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Wednesday, December 15, 2010

NSW Information Commissioner review functions

The Office of NSW Information Commissioner has had a busy first six months since the commencement of the GIPA act, and the lead up to integration of that office and Privacy NSW. Not much has been published about what's been happening with the resolution of external review applications that can now be sought from the Commissioner (powers on review are recommendatory not determinative), the NSW Administrative Decisions Tribunal or both. Nether the Commission nor the Tribunal have published statistics for this period. Of interest  are the number of applications, and how many reaffirm the original decision (an indicator of the quality of primary decisions), how quickly matters are being resolved or determined in the OIC, and what agencies and users of the act can learn from Commissioner decisions.

I put these questions to the office on 1 December:

How many review applications have been received?

How many have been resolved, and how many by formal determination?

Presumably an initial attempt is made to resolve a matter to the satisfaction of the applicant. But will there be a time limit-weeks, months- on how long is spent on this ?

Can the applicant initially or at a later time insist a matter be subject to determination by the Commissioner?  In other words is agreement to mediation mandatory or optional?

Is there a time target for disposal of review applications? (The Privacy Commissioner in the past used 12 months as a measure which hardly seems an acceptable standard in most cases. The ADT reports against 6 and 12 month time frames from memory.)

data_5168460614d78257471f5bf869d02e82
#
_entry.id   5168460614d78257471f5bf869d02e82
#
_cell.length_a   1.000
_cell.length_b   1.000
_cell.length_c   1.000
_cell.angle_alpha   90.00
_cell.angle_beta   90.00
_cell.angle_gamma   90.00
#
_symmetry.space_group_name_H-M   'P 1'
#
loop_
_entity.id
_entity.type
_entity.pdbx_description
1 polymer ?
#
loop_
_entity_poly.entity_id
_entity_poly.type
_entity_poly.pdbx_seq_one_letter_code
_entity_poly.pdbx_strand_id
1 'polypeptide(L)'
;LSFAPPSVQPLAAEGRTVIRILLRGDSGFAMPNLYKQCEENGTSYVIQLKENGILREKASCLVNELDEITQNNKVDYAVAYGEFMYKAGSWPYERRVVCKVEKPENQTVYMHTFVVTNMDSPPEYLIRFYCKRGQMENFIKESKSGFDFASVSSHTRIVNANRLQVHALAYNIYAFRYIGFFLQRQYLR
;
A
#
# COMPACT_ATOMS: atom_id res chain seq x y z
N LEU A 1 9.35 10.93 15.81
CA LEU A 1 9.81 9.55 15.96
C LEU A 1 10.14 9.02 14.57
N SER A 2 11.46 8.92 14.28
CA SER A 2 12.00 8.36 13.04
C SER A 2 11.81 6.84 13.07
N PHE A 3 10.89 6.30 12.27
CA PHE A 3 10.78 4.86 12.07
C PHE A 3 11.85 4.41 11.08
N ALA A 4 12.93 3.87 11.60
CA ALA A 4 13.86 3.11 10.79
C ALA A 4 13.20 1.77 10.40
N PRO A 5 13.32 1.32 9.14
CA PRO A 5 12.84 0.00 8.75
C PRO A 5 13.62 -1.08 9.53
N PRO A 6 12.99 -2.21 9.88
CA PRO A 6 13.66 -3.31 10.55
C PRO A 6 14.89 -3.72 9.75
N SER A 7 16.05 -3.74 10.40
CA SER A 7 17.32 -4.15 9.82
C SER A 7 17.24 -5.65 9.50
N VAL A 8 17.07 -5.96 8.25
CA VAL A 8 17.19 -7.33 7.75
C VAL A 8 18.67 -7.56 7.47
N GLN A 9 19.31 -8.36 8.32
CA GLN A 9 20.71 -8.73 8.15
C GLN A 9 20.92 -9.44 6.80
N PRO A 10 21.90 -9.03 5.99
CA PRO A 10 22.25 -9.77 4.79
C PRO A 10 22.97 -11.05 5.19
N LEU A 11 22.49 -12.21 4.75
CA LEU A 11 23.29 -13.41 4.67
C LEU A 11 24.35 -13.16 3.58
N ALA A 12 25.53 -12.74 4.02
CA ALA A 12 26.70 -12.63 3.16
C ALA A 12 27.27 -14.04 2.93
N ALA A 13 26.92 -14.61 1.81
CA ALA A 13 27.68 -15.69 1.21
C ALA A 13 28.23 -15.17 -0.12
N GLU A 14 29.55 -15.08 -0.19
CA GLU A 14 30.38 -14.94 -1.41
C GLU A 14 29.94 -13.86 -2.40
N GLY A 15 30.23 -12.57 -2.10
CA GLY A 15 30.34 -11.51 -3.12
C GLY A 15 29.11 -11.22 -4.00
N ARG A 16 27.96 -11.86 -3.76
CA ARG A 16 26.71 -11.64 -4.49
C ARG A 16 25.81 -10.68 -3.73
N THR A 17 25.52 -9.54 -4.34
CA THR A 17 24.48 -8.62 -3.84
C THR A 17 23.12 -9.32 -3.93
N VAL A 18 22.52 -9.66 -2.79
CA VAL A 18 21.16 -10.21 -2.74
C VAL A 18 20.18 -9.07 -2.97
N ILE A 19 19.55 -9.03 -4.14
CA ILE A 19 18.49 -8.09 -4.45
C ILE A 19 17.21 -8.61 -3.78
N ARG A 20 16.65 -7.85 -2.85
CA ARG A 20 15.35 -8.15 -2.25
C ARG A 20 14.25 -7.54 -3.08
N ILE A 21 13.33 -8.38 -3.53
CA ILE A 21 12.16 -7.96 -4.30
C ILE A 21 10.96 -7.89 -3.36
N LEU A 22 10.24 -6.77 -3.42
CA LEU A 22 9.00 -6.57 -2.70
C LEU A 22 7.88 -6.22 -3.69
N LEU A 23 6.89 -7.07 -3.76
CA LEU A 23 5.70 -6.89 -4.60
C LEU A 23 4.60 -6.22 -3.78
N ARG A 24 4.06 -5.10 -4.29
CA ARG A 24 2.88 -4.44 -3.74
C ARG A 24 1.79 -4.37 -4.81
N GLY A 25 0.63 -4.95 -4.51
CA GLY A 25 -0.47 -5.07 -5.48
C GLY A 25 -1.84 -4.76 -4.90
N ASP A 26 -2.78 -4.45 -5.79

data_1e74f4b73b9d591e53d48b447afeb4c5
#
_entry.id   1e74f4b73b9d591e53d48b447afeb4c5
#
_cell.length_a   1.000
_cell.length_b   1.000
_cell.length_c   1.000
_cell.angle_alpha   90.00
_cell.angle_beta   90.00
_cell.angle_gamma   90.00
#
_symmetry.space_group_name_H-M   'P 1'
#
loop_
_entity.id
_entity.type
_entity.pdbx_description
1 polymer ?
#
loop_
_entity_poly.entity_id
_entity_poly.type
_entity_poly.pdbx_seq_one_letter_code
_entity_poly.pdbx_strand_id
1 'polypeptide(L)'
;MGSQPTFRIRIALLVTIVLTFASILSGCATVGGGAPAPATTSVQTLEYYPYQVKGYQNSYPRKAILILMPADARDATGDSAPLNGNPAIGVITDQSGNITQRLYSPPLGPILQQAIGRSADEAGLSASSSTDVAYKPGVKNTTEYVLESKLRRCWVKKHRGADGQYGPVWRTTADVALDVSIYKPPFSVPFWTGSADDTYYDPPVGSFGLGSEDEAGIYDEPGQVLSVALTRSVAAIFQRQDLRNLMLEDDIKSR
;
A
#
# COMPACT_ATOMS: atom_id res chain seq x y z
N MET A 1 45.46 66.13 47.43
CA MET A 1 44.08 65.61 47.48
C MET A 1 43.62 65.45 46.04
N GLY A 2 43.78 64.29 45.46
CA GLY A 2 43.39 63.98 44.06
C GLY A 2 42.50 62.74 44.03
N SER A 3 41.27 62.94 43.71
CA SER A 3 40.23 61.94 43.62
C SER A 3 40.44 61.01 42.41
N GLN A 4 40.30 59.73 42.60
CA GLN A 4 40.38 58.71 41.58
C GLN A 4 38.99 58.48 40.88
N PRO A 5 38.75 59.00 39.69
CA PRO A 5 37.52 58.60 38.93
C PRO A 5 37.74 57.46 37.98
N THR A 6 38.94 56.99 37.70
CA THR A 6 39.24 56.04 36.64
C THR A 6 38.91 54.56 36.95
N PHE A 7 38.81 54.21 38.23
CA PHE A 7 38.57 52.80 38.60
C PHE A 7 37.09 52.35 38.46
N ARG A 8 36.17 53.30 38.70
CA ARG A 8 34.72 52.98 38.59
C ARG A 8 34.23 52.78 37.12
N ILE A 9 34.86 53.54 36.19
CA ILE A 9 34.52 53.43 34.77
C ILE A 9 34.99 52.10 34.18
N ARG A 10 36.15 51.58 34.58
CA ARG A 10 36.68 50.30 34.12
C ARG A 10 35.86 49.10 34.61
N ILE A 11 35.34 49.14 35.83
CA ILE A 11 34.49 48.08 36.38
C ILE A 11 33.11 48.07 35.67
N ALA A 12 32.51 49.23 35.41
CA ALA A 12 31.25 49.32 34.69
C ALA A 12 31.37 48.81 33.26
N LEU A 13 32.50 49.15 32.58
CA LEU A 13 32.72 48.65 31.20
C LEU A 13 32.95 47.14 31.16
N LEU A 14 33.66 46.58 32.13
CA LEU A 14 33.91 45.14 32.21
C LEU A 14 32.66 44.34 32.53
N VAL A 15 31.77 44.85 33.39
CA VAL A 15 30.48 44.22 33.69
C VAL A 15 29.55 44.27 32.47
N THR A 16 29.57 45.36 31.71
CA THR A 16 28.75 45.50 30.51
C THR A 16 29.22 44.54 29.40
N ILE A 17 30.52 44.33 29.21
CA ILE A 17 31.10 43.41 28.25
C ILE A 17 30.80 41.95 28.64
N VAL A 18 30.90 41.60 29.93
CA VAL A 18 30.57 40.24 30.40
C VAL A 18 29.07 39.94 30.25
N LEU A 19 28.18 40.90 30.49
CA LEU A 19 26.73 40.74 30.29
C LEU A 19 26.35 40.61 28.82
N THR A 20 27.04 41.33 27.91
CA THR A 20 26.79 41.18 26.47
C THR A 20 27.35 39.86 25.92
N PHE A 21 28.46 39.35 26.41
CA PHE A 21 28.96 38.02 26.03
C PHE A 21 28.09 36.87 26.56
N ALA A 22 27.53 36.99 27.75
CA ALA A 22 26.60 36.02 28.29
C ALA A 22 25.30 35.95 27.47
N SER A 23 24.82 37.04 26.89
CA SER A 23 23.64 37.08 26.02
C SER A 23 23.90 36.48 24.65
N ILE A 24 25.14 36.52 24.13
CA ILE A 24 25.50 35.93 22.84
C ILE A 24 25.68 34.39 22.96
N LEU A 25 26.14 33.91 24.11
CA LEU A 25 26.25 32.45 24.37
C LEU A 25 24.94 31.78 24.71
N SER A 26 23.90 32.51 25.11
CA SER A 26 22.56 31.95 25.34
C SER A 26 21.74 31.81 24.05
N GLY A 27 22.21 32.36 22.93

Will decisions or summaries be published, in what form and frequency?

On 14 December the response, as below that around 17 of 105 review requests have been completed. (The Queensland Commissioner received 439 review requests in the first full year of the operation of the new act there- the lower comparative number in NSW may be  a positive or negative indicator of public awareness, quality of agency decisions or other factors.) Nothing has been published to date about what agencies are involved, the outcomes, issues that have been considered, or the Commissioner's application of the law  particularly in weighing public interest considerations. The target turn around time for a review is three months
As at 10 December 2010, the OIC has received 141 requests for assistance: 105 were for reviews of decisions made by agencies under the Government Information (Public Access) Act 2009 (GIPA Act). The remainder were complaints about agency GIPA-related processes or procedures.Thirty three of these issues have been closed (about 50% in each category.)  All have been resolved by the OIC providing recommendations. Generally agencies have accepted the OIC recommendations which have primarily been around the format and content of decision records.

At the moment, we are working towards an average processing time of 60 working days.

The OIC is still determining our policies around publicising decisions and / or summaries - when this policy is finalised, it will be available on our website.  We are also currently developing a reporting template on key measures that will be available on the web in the first quarter of 2011..."


  1. Anonymous5:21 pm

    You’ve asked some very apt questions there.

    It would be nice to see a regular flow of information from the Information Commissioner’s office so we all know how this new era of openness is progressing.

    I’m somewhat concerned about the 60 day turnaround though. Some agencies may be using this period as a “time extension”.

  2. Peter Timmins10:49 pm

    60 days?-it's 60 working days.

  3. Anonymous12:38 pm

    Oh my :(

  4. Terry Sharples3:59 pm

    Peter my info application 30 Sept 2010 re: Tweed Shire Council took until 16 february 2011 to attract a GIPA response.

    The GIPA recommendations resulted in a 7 page review decision by the agency and the release of 40 pages of redacted documents either in there entirity or to a level of 90 - 100%. In other words I got the documents, but not the information.

    I referred that decision back to GIPA, for yet another review.

    The documents in question were - the contract extention of the agencies general manager, his preformance assessment and some secret "commercial in confidence" council minutes re the GM's contract.